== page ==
From 1998 to 2011 the National Assembly for Wales had only secondary legislative powers and none regarding tax and borrowing, curtailing its ability to institute major changes. With the unlocking, via referendum, of the primary legislative powers held in the Government of Wales Act 2006, this situation has changed and in November 2012 Royal Assent was given to the first ever Bill passed by the Assembly (notably, an Official Languages Bill giving equal status to the Welsh and English languages inside the Assembly). The 'debate' over devolving additional powers never stops, however, and focuses now upon the Silk Commission and its 2012 report advocating greater financial powers and responsibilities for the Welsh Government, as well as recent calls from Jones to devolve extensive additional powers over areas such as policing and the criminal justice system (Henry, 2013). While Jones's 'wish list' appears, questionably, to have not been run past Labour's Westminster leadership first, in the context of such vocal pressure for change Miliband, Balls et al. nevertheless need to pay attention to Wales as well as Scotland, apropos the future nature of the Union. What of more immediate and transferable policies, however?
Social democratic still
With regards to policy, Labour Wales demonstrates alternative routes in a number of key areas, though not all will appeal. In education, the ill-tempered parries between Leighton Andrews AM, the Welsh Government's ever ambitious Minister for Education, and Michael Gove point to the two governments' different approaches: Welsh Labour have rejected any two-tier system in secondary examinations. Gove's back-tracking over scrapping GCSEs was a small vindication of this, yet Assembly plans to take direct control of schools away from local authorities speaks to continuing problems.
On jobs, meanwhile, recognising that leaving youth unemployment to the market in a liquidity crunch is folly, the Welsh Government have invested heavily in interventionist schemes such as Job Growth Wales, which aims to create 4,000 new jobs a year for young people and was recently praised by Ed Balls for showing the way forward on unemployment (Welsh Government, 2012). Other large scale investment includes 'Superfast Cymru', boosting the roll-out of high speed fibre broadband to 96 per cent of the population with the related aim of creating further jobs. Also hugely ambitious and symbolic is the decision to bring Cardiff Airport into public ownership after years of declining passenger numbers; as London dithers over Heathrow, the Welsh Government intends to sell the national airport as 'Terminal 6', opening up the South West for commuters and business. Devolution of borrowing powers should also liberate additional capital revenue for investment in infrastructure.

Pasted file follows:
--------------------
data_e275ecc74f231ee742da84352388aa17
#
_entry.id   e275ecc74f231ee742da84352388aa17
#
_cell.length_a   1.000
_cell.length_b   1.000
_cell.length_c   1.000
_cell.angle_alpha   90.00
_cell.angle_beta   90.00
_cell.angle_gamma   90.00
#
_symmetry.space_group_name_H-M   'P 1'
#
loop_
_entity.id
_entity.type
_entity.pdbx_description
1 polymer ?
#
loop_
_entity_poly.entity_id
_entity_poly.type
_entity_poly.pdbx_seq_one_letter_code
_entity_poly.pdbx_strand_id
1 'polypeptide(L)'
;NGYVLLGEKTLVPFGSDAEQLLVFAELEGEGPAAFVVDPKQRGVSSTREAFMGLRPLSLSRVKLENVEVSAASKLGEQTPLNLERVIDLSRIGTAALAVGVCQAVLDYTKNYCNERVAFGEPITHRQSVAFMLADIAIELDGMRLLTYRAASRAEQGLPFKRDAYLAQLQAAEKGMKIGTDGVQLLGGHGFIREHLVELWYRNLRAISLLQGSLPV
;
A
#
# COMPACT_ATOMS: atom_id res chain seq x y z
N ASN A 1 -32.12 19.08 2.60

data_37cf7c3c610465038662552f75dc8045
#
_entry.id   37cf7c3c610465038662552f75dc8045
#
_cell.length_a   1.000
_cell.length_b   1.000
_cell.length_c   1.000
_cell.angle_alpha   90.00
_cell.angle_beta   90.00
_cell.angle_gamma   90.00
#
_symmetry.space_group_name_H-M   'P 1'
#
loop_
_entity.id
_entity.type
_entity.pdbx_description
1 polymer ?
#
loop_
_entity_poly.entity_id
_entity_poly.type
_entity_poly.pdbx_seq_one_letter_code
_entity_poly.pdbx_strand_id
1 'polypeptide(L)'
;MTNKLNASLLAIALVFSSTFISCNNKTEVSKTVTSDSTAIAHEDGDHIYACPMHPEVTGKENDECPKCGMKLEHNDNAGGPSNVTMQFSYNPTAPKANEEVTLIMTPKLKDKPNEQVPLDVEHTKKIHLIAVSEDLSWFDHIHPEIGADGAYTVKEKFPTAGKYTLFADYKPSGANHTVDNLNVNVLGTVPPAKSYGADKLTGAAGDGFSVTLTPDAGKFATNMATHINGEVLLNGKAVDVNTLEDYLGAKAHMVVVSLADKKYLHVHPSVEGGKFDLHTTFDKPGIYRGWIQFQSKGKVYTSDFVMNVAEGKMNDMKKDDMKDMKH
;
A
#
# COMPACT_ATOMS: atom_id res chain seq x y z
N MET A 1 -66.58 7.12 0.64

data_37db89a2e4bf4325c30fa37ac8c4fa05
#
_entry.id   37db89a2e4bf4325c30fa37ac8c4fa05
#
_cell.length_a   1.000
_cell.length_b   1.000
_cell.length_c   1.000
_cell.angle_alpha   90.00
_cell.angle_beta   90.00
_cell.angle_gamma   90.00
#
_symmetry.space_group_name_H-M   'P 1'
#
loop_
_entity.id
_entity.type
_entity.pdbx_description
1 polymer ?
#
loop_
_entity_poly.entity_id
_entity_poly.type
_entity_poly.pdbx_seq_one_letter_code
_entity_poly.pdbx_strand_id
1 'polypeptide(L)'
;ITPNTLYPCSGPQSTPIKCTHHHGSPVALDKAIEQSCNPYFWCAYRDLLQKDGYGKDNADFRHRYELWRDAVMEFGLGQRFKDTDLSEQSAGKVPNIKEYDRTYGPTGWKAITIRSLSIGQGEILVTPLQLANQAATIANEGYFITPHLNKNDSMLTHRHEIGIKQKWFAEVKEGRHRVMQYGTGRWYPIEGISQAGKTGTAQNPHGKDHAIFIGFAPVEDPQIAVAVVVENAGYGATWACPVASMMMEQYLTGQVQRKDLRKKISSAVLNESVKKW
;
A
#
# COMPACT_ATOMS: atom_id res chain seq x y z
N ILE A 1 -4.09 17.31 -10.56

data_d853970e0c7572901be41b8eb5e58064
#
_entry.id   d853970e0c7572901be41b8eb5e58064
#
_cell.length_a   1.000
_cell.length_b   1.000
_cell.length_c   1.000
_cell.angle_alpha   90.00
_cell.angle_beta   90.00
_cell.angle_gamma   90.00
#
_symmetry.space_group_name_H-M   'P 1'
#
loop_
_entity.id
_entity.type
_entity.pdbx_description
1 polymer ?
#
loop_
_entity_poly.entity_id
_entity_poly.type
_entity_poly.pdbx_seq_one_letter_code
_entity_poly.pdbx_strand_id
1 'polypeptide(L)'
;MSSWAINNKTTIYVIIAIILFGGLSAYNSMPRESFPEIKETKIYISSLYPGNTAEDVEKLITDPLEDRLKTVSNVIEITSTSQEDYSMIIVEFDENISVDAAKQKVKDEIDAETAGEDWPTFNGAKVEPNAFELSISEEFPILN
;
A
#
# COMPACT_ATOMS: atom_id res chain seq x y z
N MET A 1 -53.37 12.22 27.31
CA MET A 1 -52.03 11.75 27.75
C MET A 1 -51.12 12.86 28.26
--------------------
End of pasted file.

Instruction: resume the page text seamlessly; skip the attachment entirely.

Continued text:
In each case Welsh Labour displays an overt recognition of the need for interventionist government to stimulate the economy with injections of public capital at the point at which private capital has dried up. In terms of debates at Westminster, however, one key policy area deserving particular attention is Labour's management of the NHS in Wales.
Caring for Bevan's baby: NHS Wales
Cameron, as noted, has repeatedly used PMQs to attack the NHS in Wales, arguing that people in the Principality are waiting longer for operations and accusing the Welsh government of cutting funding: 'That is what you get if you get Labour: no money, no reform, no good health services.' As Secretary of State for Health, Jeremy Hunt has continued this assault, batting back any criticisms of his policies of privatisation with claims Labour is cutting health in Wales. Welsh politics' low salience means that...